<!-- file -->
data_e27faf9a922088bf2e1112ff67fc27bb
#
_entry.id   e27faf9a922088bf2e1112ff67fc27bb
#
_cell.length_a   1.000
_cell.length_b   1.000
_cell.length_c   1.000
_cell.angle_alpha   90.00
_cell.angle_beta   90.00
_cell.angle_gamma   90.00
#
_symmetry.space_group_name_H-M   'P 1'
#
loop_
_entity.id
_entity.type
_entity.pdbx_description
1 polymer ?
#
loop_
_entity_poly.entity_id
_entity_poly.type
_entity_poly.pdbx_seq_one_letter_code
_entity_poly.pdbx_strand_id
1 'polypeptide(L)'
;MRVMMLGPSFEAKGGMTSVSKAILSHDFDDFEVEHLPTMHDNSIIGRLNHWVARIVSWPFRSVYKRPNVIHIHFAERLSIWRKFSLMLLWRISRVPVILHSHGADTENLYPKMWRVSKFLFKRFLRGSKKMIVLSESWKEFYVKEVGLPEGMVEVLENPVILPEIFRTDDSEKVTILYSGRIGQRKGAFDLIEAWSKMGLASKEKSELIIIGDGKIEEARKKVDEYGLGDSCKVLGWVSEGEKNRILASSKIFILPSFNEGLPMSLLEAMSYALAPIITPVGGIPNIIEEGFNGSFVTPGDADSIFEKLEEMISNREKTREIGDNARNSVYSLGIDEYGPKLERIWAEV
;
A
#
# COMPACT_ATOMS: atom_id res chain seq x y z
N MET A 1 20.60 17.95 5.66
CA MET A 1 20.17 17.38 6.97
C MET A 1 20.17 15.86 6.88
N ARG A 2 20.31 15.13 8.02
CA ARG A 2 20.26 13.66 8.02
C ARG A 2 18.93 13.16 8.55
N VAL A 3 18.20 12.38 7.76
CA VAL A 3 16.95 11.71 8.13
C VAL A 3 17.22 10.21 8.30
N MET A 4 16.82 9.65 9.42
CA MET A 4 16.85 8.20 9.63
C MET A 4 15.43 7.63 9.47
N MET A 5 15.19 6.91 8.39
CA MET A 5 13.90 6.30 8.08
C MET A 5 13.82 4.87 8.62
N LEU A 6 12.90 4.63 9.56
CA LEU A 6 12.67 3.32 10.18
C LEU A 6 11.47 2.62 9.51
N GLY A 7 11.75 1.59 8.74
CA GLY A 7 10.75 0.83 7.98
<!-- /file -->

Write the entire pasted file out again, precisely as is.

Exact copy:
data_e27faf9a922088bf2e1112ff67fc27bb
#
_entry.id   e27faf9a922088bf2e1112ff67fc27bb
#
_cell.length_a   1.000
_cell.length_b   1.000
_cell.length_c   1.000
_cell.angle_alpha   90.00
_cell.angle_beta   90.00
_cell.angle_gamma   90.00
#
_symmetry.space_group_name_H-M   'P 1'
#
loop_
_entity.id
_entity.type
_entity.pdbx_description
1 polymer ?
#
loop_
_entity_poly.entity_id
_entity_poly.type
_entity_poly.pdbx_seq_one_letter_code
_entity_poly.pdbx_strand_id
1 'polypeptide(L)'
;MRVMMLGPSFEAKGGMTSVSKAILSHDFDDFEVEHLPTMHDNSIIGRLNHWVARIVSWPFRSVYKRPNVIHIHFAERLSIWRKFSLMLLWRISRVPVILHSHGADTENLYPKMWRVSKFLFKRFLRGSKKMIVLSESWKEFYVKEVGLPEGMVEVLENPVILPEIFRTDDSEKVTILYSGRIGQRKGAFDLIEAWSKMGLASKEKSELIIIGDGKIEEARKKVDEYGLGDSCKVLGWVSEGEKNRILASSKIFILPSFNEGLPMSLLEAMSYALAPIITPVGGIPNIIEEGFNGSFVTPGDADSIFEKLEEMISNREKTREIGDNARNSVYSLGIDEYGPKLERIWAEV
;
A
#
# COMPACT_ATOMS: atom_id res chain seq x y z
N MET A 1 20.60 17.95 5.66
CA MET A 1 20.17 17.38 6.97
C MET A 1 20.17 15.86 6.88
N ARG A 2 20.31 15.13 8.02
CA ARG A 2 20.26 13.66 8.02
C ARG A 2 18.93 13.16 8.55
N VAL A 3 18.20 12.38 7.76
CA VAL A 3 16.95 11.71 8.13
C VAL A 3 17.22 10.21 8.30
N MET A 4 16.82 9.65 9.42
CA MET A 4 16.85 8.20 9.63
C MET A 4 15.43 7.63 9.47
N MET A 5 15.19 6.91 8.39
CA MET A 5 13.90 6.30 8.08
C MET A 5 13.82 4.87 8.62
N LEU A 6 12.90 4.63 9.56
CA LEU A 6 12.67 3.32 10.18
C LEU A 6 11.47 2.62 9.51
N GLY A 7 11.75 1.59 8.74
CA GLY A 7 10.75 0.83 7.98